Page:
When should a process start or a service be activated? The trigger can be a requirement in an application, process, or service that then invokes the service or process. However, frequently the link is …
When should a process start or a service be activated? The trigger can be a requirement in an application, process, or service that then invokes the service or process. However, frequently the link is not that straightforward. When 'something happens' (a business event!), that should lead to the start of other actions or the continuation or redirection of running processes. However, whose responsibility is it to determine that a business event has taken place, and even more importantly, who to notify? The process instance that happens to produce an event should not bare the burden of finding out who needs to be notified—especially as the list of interested parties can be hugely dynamic. Nor should the event be presented to any service, composite application, or process to check out whether perhaps it wants to consume it.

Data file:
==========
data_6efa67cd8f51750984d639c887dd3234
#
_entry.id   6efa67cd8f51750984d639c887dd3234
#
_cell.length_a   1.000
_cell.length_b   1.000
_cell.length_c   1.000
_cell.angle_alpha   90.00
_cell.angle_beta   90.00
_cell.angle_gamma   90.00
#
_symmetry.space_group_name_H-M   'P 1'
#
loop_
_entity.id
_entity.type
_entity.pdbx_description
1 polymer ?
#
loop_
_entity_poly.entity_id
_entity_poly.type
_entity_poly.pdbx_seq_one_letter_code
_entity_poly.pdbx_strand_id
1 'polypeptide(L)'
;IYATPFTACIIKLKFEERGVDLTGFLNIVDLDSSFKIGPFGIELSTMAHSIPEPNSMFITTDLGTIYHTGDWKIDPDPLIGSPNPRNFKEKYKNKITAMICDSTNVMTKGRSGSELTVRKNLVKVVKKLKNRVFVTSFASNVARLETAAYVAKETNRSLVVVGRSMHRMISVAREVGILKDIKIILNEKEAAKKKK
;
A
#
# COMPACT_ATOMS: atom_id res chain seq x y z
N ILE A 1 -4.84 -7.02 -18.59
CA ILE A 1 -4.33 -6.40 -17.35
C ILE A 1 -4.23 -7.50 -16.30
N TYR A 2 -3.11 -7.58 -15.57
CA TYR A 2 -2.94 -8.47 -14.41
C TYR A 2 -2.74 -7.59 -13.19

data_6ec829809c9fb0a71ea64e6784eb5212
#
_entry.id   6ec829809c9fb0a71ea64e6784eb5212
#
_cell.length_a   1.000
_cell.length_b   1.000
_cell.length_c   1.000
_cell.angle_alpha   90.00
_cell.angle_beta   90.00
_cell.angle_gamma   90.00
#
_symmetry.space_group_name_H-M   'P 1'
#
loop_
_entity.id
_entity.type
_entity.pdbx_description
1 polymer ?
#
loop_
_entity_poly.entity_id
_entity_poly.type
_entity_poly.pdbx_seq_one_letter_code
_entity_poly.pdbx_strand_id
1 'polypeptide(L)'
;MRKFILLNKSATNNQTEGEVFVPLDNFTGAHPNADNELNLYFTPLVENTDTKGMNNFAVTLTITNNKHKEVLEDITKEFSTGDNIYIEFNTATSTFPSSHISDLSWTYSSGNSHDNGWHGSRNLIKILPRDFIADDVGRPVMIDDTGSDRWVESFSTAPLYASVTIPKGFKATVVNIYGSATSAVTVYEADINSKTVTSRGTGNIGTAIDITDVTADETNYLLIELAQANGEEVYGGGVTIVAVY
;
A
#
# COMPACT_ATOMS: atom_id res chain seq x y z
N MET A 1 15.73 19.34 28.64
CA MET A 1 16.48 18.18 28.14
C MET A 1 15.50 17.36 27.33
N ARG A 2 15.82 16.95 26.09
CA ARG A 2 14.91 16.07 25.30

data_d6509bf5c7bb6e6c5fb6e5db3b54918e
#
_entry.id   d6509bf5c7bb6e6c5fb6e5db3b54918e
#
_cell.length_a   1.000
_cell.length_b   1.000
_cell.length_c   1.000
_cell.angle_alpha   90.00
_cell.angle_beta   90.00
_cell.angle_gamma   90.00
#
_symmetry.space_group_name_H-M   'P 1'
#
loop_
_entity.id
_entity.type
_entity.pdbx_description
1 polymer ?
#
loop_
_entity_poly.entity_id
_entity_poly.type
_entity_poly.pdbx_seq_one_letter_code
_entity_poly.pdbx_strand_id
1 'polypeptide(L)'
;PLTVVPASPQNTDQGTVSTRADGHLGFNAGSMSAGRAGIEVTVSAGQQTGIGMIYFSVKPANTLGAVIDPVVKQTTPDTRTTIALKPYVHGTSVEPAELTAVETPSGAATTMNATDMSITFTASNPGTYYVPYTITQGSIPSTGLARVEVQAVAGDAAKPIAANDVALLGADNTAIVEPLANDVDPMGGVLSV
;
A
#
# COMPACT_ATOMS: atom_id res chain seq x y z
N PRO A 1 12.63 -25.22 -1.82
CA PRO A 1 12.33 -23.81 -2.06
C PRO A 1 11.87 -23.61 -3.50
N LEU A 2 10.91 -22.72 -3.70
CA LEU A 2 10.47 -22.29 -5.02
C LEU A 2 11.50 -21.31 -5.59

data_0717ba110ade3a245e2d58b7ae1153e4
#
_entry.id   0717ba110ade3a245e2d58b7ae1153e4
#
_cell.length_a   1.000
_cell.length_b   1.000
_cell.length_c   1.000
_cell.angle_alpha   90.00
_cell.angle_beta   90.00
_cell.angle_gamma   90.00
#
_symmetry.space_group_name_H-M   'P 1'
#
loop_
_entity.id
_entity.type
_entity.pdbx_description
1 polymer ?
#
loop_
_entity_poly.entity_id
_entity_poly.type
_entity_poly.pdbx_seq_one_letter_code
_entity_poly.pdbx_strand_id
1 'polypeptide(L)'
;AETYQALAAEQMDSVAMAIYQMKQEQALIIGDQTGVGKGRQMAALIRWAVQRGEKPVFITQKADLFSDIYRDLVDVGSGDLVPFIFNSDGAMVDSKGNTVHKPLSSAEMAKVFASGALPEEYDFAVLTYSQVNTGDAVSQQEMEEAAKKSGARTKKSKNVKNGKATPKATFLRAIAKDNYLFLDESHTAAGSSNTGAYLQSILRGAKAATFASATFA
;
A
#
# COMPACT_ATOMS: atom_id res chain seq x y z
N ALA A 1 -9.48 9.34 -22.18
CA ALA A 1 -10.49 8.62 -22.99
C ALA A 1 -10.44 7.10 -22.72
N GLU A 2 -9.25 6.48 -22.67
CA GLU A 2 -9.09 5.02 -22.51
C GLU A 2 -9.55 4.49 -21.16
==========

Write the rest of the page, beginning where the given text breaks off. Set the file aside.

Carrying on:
This session discusses Event-Driven SOA—an architecture where applications, processes, and services can produce business events, and interested consumers are notified of those events—through the mediation by the SOA Suite 11g Event Delivery Network (EDN). In this session, we will see how business events are defined across the enterprise, and how an interest in specific types of business events (with specific payloads) can be registered. The session demonstrates how events can be produced, how they are processed by the EDN, and handed to the interested parties. Special attention is given to the correlation of events, ensuring that the correct composite instance is provided with the event. We will discuss how the events can not only originate within the SOA Suite, but also outside of it, through AQ, PL/SQL and Java, ADF BC, and JMS. As a last step, we will discuss Complex Event Processing (CEP) as a potential source of business events. CEP will handle large volumes of small, usually insignificant events. However, by filtering, aggregating, and analyzing for deviations and threshold transgressions, CEP will occasionally find business events that are subsequently sent to the Event Delivery Network. This session has many demonstrations (end-to-end).